The Big Apple’s Bad Apples: 10 NYC Scams To Avoid

New York City – the concrete jungle where dreams are made…and wallets are occasionally emptied by wily scam artists. As a seasoned traveler or even a local New Yorker, it’s important to keep your wits about you and your grip on your cash. Join me on a whirlwind tour of the city’s most infamous scams, and learn how to sidestep these Big Apple bad apples.

The Port Authority Hustle: A Tale of Woe from Buffalo

Setting the Scene: You’re ambling through Midtown, minding your own business when a stranger approaches you with a sob story about being short on funds to get back home to Buffalo. Moved by their plight, you generously hand over a crisp $5 bill, wishing them well on their journey. Little did you know, you’ve just been played like a fiddle!

The Scam: Fifteen minutes later, you spot the same “stranded” individual spinning the same yarn to another unsuspecting tourist. This is no weary traveler – it’s a professional panhandler working the Port Authority/Penn Station area, day in and day out. They’ll be back tomorrow with a fresh supply of crocodile tears, but your $5 is long gone.

The Takeaway: Unless you’re prepared to finance this person’s entire acting career, it’s best to politely decline and keep walking. After all, if they really were from Buffalo, they’d know the suburbs are that way.

The Faux Monks of Manhattan

Setting the Scene: You’re taking in the sights and sounds of Times Square when a serene-looking individual in monk’s robes approaches, attempting to slip a bracelet onto your wrist. “A token of peace and good fortune,” they murmur, before asking for a “donation” to their temple. Aww, how spiritual!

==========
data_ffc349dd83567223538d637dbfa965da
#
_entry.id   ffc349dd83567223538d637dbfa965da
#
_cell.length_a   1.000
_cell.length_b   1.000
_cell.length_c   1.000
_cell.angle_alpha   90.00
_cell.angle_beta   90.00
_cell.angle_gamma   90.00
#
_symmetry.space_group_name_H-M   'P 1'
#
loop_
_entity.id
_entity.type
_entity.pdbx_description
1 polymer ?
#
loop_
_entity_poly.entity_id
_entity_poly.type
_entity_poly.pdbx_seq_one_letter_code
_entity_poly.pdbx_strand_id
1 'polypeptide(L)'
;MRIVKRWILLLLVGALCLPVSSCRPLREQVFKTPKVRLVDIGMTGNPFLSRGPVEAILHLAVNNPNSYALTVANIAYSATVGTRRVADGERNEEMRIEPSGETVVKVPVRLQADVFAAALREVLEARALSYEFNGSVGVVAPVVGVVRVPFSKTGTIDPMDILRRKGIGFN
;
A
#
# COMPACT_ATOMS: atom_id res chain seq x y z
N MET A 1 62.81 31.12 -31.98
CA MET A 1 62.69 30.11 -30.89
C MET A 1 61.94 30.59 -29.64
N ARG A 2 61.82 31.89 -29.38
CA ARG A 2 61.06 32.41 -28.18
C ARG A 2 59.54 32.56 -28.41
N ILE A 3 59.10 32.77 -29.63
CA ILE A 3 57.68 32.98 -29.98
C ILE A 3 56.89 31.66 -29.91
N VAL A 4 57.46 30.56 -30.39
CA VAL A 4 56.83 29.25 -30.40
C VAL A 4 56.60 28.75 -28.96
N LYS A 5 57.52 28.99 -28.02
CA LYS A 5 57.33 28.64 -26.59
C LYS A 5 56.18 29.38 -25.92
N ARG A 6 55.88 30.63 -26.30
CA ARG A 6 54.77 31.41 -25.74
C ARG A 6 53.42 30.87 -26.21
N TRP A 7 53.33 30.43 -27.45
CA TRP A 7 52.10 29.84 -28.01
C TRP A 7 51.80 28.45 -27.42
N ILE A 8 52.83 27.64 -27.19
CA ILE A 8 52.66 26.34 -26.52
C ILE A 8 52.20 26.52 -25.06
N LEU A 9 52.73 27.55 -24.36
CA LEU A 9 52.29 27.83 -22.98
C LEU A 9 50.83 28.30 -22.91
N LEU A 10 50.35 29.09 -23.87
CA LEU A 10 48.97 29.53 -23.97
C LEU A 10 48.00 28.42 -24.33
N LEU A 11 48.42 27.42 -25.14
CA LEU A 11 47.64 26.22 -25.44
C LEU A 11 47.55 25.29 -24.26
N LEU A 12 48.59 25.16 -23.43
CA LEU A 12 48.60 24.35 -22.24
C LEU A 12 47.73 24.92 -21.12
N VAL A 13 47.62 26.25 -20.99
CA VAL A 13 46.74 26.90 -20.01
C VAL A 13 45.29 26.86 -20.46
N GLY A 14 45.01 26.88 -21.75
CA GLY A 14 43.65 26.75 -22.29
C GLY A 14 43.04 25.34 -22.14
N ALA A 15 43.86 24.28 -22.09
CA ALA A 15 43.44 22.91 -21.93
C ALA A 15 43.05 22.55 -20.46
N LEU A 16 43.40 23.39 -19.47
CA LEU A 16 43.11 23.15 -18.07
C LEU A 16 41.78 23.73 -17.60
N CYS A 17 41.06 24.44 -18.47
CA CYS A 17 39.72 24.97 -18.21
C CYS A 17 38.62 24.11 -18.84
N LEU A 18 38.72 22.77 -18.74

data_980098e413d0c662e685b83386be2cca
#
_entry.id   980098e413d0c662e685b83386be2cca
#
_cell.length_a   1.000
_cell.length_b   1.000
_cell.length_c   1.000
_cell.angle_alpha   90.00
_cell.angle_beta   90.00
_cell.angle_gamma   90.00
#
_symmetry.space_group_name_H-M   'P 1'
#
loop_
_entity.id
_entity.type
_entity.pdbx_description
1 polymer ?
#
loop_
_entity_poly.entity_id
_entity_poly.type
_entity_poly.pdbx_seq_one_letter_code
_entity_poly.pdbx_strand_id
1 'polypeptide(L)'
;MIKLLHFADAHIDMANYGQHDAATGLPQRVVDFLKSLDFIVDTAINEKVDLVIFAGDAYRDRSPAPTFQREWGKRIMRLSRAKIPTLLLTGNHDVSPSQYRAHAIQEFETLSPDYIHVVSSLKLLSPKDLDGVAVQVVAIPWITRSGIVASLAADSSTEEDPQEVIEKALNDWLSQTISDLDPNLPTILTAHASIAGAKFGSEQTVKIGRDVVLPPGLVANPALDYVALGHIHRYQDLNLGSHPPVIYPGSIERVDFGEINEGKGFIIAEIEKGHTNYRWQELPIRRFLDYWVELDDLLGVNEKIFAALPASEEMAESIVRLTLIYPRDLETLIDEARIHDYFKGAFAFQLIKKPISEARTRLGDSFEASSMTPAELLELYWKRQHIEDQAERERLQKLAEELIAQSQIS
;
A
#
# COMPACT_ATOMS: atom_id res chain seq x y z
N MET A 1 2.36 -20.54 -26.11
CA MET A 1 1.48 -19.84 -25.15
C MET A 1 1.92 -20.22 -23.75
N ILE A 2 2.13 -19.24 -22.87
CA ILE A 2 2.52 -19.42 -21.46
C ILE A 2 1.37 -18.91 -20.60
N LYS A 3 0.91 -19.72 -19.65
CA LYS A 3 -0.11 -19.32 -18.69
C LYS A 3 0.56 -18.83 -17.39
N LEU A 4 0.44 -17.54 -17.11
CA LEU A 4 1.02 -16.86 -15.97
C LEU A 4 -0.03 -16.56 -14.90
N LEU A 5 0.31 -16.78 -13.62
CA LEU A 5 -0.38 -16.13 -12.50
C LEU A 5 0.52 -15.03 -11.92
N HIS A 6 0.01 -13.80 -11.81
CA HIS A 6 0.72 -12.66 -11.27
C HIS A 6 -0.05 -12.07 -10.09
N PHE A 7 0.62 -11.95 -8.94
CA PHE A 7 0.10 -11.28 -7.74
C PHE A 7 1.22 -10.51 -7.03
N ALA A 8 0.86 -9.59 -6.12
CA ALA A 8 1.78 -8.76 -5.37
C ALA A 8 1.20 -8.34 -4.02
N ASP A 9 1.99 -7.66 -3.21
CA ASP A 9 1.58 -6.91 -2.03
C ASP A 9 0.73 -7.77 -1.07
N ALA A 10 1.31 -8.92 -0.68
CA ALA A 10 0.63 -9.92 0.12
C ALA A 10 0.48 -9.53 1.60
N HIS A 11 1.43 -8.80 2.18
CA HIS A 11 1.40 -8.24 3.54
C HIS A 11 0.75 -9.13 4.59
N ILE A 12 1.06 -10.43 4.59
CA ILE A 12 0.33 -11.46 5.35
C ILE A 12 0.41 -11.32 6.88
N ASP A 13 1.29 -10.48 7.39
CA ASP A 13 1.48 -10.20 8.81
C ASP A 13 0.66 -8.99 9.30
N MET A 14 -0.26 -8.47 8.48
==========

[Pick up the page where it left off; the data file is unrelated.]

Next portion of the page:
The Scam: Here’s the cold, hard truth: these aren’t real monks, and there is no temple. They’re simply con artists capitalizing on cultural misunderstandings to separate you from your hard-earned cash. The “temple” they’re collecting for? Their own pockets.

The Takeaway: As tempting as it might be to support a higher cause, remember that real Buddhist monks take vows of poverty and wouldn’t be peddling overpriced knick-knacks on the street. Politely decline their offerings and continue on your merry way.

The Rhyming Rip-off: The CD Guys

Setting the Scene: You’re navigating the chaos of Times Square when a group of young men approach, thrusting CDs into your hands. “Here, take one, it’s free!” they exclaim with friendly smiles. Wow, score! You’ve always wanted to own that hot new album by…wait, who are these guys again?

The Scam: After you’ve accepted the “free” CD, the tables quickly turn. Suddenly, these budding rap artists are demanding payment, sometimes quite aggressively. Reports suggest the CDs may even be blank – the real crime here is against music itself!

The Takeaway: In this digital age of streaming, who even owns a CD player anymore? Unless you’re prepared to drop some serious cash on underground urban talent of questionable quality, keep those headphones firmly in your ears and those hands firmly in your pockets.

The Dropped Item Diversion

Setting the Scene: You’re strolling through a quieter neighborhood like the Village, lost in thought, when someone brushes past you. Suddenly, they’re shouting and pointing accusingly at the ground, where a bottle of liquor/glasses/medicine/old fries now lies.

The Scam: The scam artist deliberately bumped into you and dropped the item, then demands compensation for the product you “knocked” out of their hands. My seasoned New Yorker brother fell for this ruse back in the ’90s – I, however, kept walking confidently despite the shouted insults. They’re banking on your embarrassment and eagerness to make amends.

The Takeaway: Do not engage, do not make eye contact, and certainly do not pay them a cent. If they persist in following you, calmly explain that you know it’s a scam and are calling the authorities. Watch how quickly they scurry away to find a fresh mark.

The Hot Dog Hostage Situation